But the staff shortage focused the spotlight most brightly on
just how much we depend on international workers holding J1 and H2B visas. In a typical summer, Cook County employers hire several hundred of these workers,and they were almost totally absent this year. This summer proved that we can “get by” without them in a pinch, but at the price of retarded business activity and an unhealthy work environment for resident workers. No one we know is at all eager to repeat the summer of 2020 anytime soon.
The link to the survey results provided above does not
include comments offered in response to the last question, about how well local leaders have done in response to the COVID-19 pandemic. Overall, the comments were quite generous in their praise of local leaders, and it seemed that most business leaders were well satisfied with how the pandemic has been handled. There were scattered criticisms, which have been shared with those who were their focus.
Honor the State Mask Mandate
The Cook County Chamber urges residents of and visitors to Cook County to take seriously the statewide mask requirement Gov. Tim Walz announced Wednesday.
“This is about protecting our workers and our businesses,” said Jim Boyd, Chamber executive director. “By reducing the incidence of virus transmission, masks help improve the odds that our most vulnerable businesses will be able to remain open and survive the horrible disruption of this pandemic. Even one positive test in a business can have disastrous consequences.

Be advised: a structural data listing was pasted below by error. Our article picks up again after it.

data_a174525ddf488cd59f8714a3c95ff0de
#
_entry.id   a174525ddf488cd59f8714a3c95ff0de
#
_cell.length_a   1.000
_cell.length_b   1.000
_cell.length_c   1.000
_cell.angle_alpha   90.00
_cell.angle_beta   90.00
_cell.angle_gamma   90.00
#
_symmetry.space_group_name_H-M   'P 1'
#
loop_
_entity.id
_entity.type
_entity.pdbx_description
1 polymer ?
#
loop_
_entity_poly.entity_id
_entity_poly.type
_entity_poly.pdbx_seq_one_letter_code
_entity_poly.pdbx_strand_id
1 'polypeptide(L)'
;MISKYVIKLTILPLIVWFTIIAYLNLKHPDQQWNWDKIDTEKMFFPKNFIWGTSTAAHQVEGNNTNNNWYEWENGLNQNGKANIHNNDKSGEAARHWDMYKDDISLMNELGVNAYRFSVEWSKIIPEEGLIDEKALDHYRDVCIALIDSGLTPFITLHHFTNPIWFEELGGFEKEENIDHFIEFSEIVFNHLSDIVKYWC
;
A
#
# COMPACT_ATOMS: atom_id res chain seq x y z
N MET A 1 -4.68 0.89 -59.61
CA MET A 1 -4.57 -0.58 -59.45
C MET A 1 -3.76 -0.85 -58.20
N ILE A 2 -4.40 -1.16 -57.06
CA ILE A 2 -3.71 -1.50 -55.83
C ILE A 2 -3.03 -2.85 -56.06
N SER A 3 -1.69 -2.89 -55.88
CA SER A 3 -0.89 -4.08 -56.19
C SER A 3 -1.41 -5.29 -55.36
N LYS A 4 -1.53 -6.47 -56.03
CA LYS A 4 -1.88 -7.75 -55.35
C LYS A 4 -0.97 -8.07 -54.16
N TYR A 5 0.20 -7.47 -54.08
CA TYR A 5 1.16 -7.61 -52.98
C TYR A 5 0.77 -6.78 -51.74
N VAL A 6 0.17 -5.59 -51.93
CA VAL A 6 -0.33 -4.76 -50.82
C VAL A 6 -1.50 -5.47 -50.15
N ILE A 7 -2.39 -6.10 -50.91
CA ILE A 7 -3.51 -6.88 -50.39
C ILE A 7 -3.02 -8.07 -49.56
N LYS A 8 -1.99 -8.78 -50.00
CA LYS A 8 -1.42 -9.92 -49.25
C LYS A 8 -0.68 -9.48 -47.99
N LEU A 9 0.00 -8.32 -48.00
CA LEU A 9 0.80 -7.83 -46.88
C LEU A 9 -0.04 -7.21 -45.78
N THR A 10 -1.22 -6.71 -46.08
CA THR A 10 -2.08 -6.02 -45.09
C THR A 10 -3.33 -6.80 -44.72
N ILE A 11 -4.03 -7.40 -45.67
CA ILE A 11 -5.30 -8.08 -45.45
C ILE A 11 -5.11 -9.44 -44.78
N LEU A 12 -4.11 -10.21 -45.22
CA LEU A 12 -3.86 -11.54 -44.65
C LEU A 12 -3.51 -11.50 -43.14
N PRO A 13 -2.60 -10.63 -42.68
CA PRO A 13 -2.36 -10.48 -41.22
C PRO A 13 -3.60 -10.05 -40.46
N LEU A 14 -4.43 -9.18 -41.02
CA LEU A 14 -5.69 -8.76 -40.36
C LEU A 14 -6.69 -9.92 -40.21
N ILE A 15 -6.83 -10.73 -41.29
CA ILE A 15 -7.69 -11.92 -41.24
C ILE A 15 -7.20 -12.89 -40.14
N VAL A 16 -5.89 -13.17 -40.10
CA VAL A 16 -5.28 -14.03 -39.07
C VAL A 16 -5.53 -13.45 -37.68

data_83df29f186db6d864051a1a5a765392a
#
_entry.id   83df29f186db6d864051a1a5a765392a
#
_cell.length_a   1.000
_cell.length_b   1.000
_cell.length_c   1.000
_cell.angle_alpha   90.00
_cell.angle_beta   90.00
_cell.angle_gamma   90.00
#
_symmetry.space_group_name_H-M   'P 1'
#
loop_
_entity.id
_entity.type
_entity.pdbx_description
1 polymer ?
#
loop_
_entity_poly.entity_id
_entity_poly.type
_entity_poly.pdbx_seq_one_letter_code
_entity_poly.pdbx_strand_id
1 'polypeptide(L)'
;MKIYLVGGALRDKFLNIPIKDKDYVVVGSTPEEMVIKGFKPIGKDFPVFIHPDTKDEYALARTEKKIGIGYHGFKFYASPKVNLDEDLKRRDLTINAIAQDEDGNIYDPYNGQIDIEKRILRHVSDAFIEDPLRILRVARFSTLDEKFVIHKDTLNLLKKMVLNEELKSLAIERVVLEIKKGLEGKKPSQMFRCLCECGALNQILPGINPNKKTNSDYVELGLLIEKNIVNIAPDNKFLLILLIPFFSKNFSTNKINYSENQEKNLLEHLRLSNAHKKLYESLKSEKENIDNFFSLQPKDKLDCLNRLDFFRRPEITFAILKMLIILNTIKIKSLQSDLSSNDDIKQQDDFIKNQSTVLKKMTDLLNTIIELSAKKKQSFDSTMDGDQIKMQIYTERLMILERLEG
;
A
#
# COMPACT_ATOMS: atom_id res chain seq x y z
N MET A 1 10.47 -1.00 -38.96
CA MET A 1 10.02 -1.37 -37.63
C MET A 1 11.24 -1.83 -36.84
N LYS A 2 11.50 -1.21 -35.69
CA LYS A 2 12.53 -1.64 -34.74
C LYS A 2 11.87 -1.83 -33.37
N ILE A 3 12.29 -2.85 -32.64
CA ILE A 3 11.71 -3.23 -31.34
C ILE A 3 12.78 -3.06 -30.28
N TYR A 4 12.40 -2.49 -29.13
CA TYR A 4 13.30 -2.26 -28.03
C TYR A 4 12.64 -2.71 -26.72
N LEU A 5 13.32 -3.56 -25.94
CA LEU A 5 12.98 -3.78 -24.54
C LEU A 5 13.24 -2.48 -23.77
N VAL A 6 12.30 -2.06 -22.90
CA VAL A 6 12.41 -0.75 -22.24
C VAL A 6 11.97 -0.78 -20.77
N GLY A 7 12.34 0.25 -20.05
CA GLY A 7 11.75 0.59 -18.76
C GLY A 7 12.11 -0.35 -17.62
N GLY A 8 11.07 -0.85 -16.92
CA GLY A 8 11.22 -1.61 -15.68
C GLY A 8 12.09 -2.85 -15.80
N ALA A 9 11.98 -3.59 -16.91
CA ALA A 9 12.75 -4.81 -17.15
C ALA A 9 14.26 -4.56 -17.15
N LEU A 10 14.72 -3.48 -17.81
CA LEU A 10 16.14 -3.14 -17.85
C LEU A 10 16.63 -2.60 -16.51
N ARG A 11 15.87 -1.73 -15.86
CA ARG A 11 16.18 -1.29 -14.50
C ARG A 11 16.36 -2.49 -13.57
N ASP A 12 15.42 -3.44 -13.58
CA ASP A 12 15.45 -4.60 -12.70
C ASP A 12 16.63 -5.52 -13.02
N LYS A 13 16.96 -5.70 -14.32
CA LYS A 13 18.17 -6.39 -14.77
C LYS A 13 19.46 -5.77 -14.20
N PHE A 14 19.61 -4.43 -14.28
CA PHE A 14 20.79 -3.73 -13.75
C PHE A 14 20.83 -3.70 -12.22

“However resentful we may be about this dent in our personal freedom,” Boyd said, “most of us surely can agree that it is worth the sacrifice to ensure workers in our businesses remain on the job so they can feed and clothe their kids, pay the rent and keep gas in the car. That is especially true with the enhanced federal unemployment compensation scheduled to end in a few days, pushing many off a frightening financial cliff. Unless there are jobs coming online from an increasingly open economy, many American families are going to be in bad financial shape. And wearing masks is an important key to keeping our economy out of lockdown and providing the jobs these workers need.“
Another reason the governor’s mandate makes sense, Boyd said, is that it creates uniformity. “When mask requirements vary from town to town and business to business – encouraged but not required in some places, required in others and not mentioned at all in still others, -- then customers frequently are confused, frustrated and angry,” he said. “When the requirement is uniform in practice and in messaging, everything works better for everyone.
“No one signed up for the hardships this pandemic has imposed on us all,” Boyd said. “But by wearing masks we can help ensure that our local hardware store, restaurant and grocery have the best possible chance of surviving to provide us many additional years of service and employment.”